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Arctostaphylos pajaroensis 'Warren Roberts'

(Pajaro manzanita)

This stunning manzanita displays coral-pink flowers in early winter set against chalky blue-green leaves. In the spring the burnished red new growth emerges creating a striking contrast with the older leaves. The widely curving branches covered with shaggy cinnamon colored bark create a wonderfully sculpted look. If left unpruned, this selection will form a broad drift, about 6ft. high and up to 8ft. wide. 'Warren Roberts' is denser and has more intense blue-green leaves than it's sister, 'Paradise'. Provide full sun to very light shade and occasional to no irrigation once established. Needs decent drainage.
Arctostaphylos sensitiva  glossyleaf manzanita
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Arctostaphylos sensitiva

(glossyleaf manzanita)

Plant description coming soon.
Arctostaphylos silvicola  ghostly manzanita
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Arctostaphylos silvicola

(ghostly manzanita)

Plant description coming soon.

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Arctostaphylos stanfordiana

(Stanford manzanita)

One of the most beautiful of manzanitas with handsome dark mahogany bark, dense shiny green leaves and flowers ranging in color from intense pink to white. It's upright form ranges in height from 4 to 8 ft with a somewhat narrower width. Native to warmer areas of northern California's Coast Range, this species requires excellent drainage, full sun and NO water once established.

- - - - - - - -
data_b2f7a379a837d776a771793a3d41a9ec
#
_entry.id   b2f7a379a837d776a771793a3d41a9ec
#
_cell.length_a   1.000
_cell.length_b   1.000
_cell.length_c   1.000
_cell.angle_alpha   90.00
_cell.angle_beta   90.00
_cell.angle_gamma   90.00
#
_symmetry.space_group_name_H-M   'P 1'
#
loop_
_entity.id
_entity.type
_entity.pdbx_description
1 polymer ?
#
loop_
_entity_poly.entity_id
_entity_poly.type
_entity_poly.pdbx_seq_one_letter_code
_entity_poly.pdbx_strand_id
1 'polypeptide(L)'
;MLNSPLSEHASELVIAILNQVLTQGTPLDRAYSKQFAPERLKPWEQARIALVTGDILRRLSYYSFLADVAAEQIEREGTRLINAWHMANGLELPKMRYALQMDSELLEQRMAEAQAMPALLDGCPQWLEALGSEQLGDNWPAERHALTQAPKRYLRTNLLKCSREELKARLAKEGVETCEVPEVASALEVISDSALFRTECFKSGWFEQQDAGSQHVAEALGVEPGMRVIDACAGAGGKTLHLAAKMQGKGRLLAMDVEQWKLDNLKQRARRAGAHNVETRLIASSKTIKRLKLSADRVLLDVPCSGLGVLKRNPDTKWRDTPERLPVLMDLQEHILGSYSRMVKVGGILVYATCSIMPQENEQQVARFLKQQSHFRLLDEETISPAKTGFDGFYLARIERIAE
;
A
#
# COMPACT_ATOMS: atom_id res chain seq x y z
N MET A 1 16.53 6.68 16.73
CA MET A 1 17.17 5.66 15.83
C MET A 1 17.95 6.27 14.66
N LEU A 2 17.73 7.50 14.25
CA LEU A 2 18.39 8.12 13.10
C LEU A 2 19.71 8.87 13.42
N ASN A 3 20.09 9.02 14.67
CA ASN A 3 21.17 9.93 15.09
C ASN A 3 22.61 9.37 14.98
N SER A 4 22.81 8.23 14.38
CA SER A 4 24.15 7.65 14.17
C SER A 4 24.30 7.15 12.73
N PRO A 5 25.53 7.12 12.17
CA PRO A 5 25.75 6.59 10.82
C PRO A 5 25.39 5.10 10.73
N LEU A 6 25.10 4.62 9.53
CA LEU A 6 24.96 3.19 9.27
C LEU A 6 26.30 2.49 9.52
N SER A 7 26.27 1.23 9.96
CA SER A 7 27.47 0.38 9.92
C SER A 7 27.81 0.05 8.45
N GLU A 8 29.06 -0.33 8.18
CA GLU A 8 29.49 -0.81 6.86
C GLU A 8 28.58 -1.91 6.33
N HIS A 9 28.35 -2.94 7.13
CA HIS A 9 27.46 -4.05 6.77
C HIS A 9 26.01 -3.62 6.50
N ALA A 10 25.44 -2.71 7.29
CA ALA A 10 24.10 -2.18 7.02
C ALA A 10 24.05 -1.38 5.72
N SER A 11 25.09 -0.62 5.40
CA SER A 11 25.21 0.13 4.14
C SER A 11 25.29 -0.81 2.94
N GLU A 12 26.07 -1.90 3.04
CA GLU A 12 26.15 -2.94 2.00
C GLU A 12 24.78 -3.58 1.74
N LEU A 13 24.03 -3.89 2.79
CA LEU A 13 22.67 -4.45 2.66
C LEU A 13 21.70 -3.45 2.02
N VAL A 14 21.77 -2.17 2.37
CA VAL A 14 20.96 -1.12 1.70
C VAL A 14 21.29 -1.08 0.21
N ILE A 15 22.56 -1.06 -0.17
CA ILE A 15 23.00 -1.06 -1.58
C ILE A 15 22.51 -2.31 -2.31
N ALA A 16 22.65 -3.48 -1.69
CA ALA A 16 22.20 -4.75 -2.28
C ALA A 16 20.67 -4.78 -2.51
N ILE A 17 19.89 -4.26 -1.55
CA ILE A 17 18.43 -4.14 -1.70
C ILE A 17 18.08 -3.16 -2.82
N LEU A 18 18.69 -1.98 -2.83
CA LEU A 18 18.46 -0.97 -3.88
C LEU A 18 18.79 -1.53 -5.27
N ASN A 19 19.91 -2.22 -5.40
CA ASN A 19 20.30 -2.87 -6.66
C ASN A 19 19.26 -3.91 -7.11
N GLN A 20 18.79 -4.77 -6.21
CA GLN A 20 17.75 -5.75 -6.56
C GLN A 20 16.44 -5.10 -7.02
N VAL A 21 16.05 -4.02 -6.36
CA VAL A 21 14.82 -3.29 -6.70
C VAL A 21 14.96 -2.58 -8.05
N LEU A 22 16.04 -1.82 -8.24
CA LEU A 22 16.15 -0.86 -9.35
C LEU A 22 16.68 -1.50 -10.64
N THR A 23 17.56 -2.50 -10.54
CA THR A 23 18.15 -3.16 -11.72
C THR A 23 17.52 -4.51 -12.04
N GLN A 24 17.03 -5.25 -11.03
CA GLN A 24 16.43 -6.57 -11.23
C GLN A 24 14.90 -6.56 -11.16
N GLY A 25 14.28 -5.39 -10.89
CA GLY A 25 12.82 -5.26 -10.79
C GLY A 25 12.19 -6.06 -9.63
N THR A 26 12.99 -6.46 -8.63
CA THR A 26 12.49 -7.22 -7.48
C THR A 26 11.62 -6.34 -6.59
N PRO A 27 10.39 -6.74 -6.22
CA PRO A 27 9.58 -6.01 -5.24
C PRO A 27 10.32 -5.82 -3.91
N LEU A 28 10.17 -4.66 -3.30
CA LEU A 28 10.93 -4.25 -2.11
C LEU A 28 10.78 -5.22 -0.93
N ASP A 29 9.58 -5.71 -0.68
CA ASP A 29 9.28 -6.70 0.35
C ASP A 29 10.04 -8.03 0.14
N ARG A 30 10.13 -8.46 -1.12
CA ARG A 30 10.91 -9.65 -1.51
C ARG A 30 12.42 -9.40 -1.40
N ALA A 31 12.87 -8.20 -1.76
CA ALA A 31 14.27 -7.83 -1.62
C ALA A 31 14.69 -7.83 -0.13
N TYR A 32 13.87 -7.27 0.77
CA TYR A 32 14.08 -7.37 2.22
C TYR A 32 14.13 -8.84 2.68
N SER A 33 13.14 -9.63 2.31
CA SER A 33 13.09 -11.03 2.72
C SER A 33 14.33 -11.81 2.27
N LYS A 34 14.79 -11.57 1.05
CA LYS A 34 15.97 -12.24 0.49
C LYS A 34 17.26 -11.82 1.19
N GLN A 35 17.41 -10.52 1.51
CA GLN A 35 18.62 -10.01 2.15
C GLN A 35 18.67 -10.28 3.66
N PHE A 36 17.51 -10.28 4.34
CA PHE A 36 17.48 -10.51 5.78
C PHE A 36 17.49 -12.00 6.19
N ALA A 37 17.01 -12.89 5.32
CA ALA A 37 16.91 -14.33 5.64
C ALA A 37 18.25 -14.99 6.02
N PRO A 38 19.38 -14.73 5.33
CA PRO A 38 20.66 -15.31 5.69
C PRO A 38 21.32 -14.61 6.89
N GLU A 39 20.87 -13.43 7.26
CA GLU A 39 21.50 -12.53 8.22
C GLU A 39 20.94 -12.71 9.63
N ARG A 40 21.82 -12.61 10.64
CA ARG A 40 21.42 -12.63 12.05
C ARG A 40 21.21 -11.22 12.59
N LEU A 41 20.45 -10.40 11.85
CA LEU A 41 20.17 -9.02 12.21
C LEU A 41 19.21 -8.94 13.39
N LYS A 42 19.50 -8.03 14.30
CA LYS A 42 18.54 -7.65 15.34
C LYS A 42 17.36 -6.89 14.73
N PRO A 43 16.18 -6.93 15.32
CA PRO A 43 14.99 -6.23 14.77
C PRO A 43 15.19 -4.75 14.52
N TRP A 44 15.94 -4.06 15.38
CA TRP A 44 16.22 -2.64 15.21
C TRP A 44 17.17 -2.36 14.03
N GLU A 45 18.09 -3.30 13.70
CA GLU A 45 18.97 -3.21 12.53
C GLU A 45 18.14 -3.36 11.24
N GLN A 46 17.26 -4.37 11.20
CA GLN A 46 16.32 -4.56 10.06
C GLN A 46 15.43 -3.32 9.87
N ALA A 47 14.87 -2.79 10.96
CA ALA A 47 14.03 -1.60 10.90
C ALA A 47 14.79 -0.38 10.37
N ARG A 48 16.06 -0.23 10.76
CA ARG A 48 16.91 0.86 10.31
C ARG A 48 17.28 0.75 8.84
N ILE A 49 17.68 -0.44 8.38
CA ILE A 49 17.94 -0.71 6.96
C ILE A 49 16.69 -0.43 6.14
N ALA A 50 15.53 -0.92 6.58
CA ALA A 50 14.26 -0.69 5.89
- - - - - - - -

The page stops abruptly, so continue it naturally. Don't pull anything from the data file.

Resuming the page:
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Arctostaphylos stanfordiana 'Sonoma'

(Stanford manzanita)

Masses of deep pink flowers and glossy, deep green leaves are an enticing feature of this uncommon selection.  But what really distinguishes this cultivar from other Stanford manzanitas is the fact that it actually survives in the garden! Most other selections of this species are notoriously challenging to keep alive in cultivation. While fairly slow growing, the dense foliage mounds up over time to reach a height and width of about 5 ft. The striking burgundy-red trunks contrast nicely with the green leaves. Needs full sun and excellent drainage. No summer water once established.

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Arctostaphylos stanfordiana ssp. decumbens

(Rincon manzanita)

A Sonoma County endemic, this rare manzanita is from Rincon Ridge east of Santa Rosa. Low growing mounding shrub to as much as 3 ft tall by 4 ft. wide. Charming pink urn-shaped flowers in early spring. Handsome, rugged and drought tolerant. Best in full sun with good drainage, no water necessary once established. A good choice for lean soils, summer heat and drought.
Arctostaphylos uva-ursi 'Green Supreme' bearberry